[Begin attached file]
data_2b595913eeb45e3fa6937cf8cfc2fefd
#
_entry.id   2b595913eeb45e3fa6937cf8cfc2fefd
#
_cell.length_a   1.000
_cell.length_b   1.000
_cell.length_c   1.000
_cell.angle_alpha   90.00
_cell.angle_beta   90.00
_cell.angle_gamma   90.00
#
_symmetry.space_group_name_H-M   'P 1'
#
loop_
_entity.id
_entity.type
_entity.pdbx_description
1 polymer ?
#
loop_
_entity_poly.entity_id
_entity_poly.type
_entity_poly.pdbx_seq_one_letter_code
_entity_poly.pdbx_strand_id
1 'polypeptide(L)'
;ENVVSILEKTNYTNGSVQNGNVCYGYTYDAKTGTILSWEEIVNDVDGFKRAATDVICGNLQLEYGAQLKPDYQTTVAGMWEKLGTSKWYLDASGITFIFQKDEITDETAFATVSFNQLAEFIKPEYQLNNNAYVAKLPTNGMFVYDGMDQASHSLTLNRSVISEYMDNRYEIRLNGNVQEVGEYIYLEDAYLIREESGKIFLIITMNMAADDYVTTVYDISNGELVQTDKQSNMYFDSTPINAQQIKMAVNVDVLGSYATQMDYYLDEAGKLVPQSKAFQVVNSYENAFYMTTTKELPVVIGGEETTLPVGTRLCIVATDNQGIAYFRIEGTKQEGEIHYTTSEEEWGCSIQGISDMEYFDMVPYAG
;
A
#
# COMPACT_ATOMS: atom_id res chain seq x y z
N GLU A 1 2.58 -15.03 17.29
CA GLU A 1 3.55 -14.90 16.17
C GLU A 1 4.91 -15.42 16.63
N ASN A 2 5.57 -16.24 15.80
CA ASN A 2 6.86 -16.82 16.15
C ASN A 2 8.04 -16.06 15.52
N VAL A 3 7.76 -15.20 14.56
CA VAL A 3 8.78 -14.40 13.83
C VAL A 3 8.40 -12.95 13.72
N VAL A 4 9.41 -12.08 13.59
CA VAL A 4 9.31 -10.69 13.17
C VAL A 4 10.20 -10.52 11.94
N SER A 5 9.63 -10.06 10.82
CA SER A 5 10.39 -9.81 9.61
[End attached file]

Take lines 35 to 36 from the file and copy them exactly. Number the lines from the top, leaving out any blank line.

CA ASN A 2 6.86 -16.82 16.15
C ASN A 2 8.04 -16.06 15.52